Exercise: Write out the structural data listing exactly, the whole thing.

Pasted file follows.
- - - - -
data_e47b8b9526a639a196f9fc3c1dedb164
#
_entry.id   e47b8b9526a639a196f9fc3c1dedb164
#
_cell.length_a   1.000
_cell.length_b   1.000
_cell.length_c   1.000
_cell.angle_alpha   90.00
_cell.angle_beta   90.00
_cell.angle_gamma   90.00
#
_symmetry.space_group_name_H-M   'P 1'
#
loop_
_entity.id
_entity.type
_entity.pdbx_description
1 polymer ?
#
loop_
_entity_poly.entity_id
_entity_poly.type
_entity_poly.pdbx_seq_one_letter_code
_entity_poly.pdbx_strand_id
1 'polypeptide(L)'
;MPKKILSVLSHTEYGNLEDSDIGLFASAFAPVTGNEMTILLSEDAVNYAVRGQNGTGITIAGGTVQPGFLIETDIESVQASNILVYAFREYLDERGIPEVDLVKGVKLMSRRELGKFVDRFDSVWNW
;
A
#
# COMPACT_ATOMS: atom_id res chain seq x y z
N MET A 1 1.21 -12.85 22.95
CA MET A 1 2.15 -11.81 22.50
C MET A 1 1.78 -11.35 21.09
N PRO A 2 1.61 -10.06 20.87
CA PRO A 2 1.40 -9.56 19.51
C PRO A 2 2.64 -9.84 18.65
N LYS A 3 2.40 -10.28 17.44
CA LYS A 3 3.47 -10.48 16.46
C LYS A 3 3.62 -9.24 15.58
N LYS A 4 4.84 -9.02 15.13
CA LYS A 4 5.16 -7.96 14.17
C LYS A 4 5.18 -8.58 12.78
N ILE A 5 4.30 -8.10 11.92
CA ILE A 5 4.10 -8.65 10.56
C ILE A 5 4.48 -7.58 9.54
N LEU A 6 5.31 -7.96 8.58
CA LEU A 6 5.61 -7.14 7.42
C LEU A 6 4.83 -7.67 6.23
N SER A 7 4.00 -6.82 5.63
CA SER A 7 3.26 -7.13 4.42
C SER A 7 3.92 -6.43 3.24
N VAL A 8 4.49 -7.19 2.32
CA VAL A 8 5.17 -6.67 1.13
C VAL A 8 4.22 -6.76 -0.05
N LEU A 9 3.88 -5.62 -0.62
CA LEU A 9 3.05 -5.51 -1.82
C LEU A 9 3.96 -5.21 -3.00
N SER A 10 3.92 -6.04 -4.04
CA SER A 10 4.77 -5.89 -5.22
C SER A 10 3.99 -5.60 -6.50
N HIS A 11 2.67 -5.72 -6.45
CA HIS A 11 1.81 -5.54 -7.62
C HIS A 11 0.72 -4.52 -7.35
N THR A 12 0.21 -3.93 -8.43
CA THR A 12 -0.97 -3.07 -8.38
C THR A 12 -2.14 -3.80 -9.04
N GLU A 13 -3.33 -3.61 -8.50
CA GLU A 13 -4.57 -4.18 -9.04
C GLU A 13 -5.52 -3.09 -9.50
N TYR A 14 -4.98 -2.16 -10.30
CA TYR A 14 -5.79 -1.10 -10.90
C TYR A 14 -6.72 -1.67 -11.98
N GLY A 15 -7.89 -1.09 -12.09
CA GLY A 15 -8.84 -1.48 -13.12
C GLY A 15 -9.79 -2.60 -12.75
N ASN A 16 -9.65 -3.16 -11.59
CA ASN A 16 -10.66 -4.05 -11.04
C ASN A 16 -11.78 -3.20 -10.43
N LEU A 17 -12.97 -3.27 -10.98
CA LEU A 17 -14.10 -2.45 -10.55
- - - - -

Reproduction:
data_e47b8b9526a639a196f9fc3c1dedb164
#
_entry.id   e47b8b9526a639a196f9fc3c1dedb164
#
_cell.length_a   1.000
_cell.length_b   1.000
_cell.length_c   1.000
_cell.angle_alpha   90.00
_cell.angle_beta   90.00
_cell.angle_gamma   90.00
#
_symmetry.space_group_name_H-M   'P 1'
#
loop_
_entity.id
_entity.type
_entity.pdbx_description
1 polymer ?
#
loop_
_entity_poly.entity_id
_entity_poly.type
_entity_poly.pdbx_seq_one_letter_code
_entity_poly.pdbx_strand_id
1 'polypeptide(L)'
;MPKKILSVLSHTEYGNLEDSDIGLFASAFAPVTGNEMTILLSEDAVNYAVRGQNGTGITIAGGTVQPGFLIETDIESVQASNILVYAFREYLDERGIPEVDLVKGVKLMSRRELGKFVDRFDSVWNW
;
A
#
# COMPACT_ATOMS: atom_id res chain seq x y z
N MET A 1 1.21 -12.85 22.95
CA MET A 1 2.15 -11.81 22.50
C MET A 1 1.78 -11.35 21.09
N PRO A 2 1.61 -10.06 20.87
CA PRO A 2 1.40 -9.56 19.51
C PRO A 2 2.64 -9.84 18.65
N LYS A 3 2.40 -10.28 17.44
CA LYS A 3 3.47 -10.48 16.46
C LYS A 3 3.62 -9.24 15.58
N LYS A 4 4.84 -9.02 15.13
CA LYS A 4 5.16 -7.96 14.17
C LYS A 4 5.18 -8.58 12.78
N ILE A 5 4.30 -8.10 11.92
CA ILE A 5 4.10 -8.65 10.56
C ILE A 5 4.48 -7.58 9.54
N LEU A 6 5.31 -7.96 8.58
CA LEU A 6 5.61 -7.14 7.42
C LEU A 6 4.83 -7.67 6.23
N SER A 7 4.00 -6.82 5.63
CA SER A 7 3.26 -7.13 4.42
C SER A 7 3.92 -6.43 3.24
N VAL A 8 4.49 -7.19 2.32
CA VAL A 8 5.17 -6.67 1.13
C VAL A 8 4.22 -6.76 -0.05
N LEU A 9 3.88 -5.62 -0.62
CA LEU A 9 3.05 -5.51 -1.82
C LEU A 9 3.96 -5.21 -3.00
N SER A 10 3.92 -6.04 -4.04
CA SER A 10 4.77 -5.89 -5.22
C SER A 10 3.99 -5.60 -6.50
N HIS A 11 2.67 -5.72 -6.45
CA HIS A 11 1.81 -5.54 -7.62
C HIS A 11 0.72 -4.52 -7.35
N THR A 12 0.21 -3.93 -8.43
CA THR A 12 -0.97 -3.07 -8.38
C THR A 12 -2.14 -3.80 -9.04
N GLU A 13 -3.33 -3.61 -8.50
CA GLU A 13 -4.57 -4.18 -9.04
C GLU A 13 -5.52 -3.09 -9.50
N TYR A 14 -4.98 -2.16 -10.30
CA TYR A 14 -5.79 -1.10 -10.90
C TYR A 14 -6.72 -1.67 -11.98
N GLY A 15 -7.89 -1.09 -12.09
CA GLY A 15 -8.84 -1.48 -13.12
C GLY A 15 -9.79 -2.60 -12.75
N ASN A 16 -9.65 -3.16 -11.59
CA ASN A 16 -10.66 -4.05 -11.04
C ASN A 16 -11.78 -3.20 -10.43
N LEU A 17 -12.97 -3.27 -10.98
CA LEU A 17 -14.10 -2.45 -10.55